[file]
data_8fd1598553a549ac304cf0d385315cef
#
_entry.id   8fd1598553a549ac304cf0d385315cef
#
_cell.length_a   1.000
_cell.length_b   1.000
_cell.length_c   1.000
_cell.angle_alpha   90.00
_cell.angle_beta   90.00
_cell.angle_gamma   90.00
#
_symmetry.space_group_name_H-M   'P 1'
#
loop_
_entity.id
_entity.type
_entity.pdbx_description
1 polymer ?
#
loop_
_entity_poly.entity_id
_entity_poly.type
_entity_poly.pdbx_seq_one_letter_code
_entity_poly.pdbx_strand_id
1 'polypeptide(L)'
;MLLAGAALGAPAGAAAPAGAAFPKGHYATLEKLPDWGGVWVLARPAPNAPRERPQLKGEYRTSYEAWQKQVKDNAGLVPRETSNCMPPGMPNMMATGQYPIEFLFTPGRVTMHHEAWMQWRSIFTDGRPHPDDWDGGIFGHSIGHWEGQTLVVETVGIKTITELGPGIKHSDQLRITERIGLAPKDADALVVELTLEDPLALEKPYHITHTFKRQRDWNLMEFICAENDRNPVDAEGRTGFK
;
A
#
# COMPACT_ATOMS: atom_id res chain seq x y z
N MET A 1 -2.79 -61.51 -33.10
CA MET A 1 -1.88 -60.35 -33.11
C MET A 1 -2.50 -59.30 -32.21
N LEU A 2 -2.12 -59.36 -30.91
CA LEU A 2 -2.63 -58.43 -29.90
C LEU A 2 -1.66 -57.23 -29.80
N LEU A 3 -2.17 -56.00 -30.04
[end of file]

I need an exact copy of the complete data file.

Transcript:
data_8fd1598553a549ac304cf0d385315cef
#
_entry.id   8fd1598553a549ac304cf0d385315cef
#
_cell.length_a   1.000
_cell.length_b   1.000
_cell.length_c   1.000
_cell.angle_alpha   90.00
_cell.angle_beta   90.00
_cell.angle_gamma   90.00
#
_symmetry.space_group_name_H-M   'P 1'
#
loop_
_entity.id
_entity.type
_entity.pdbx_description
1 polymer ?
#
loop_
_entity_poly.entity_id
_entity_poly.type
_entity_poly.pdbx_seq_one_letter_code
_entity_poly.pdbx_strand_id
1 'polypeptide(L)'
;MLLAGAALGAPAGAAAPAGAAFPKGHYATLEKLPDWGGVWVLARPAPNAPRERPQLKGEYRTSYEAWQKQVKDNAGLVPRETSNCMPPGMPNMMATGQYPIEFLFTPGRVTMHHEAWMQWRSIFTDGRPHPDDWDGGIFGHSIGHWEGQTLVVETVGIKTITELGPGIKHSDQLRITERIGLAPKDADALVVELTLEDPLALEKPYHITHTFKRQRDWNLMEFICAENDRNPVDAEGRTGFK
;
A
#
# COMPACT_ATOMS: atom_id res chain seq x y z
N MET A 1 -2.79 -61.51 -33.10
CA MET A 1 -1.88 -60.35 -33.11
C MET A 1 -2.50 -59.30 -32.21
N LEU A 2 -2.12 -59.36 -30.91
CA LEU A 2 -2.63 -58.43 -29.90
C LEU A 2 -1.66 -57.23 -29.80
N LEU A 3 -2.17 -56.00 -30.04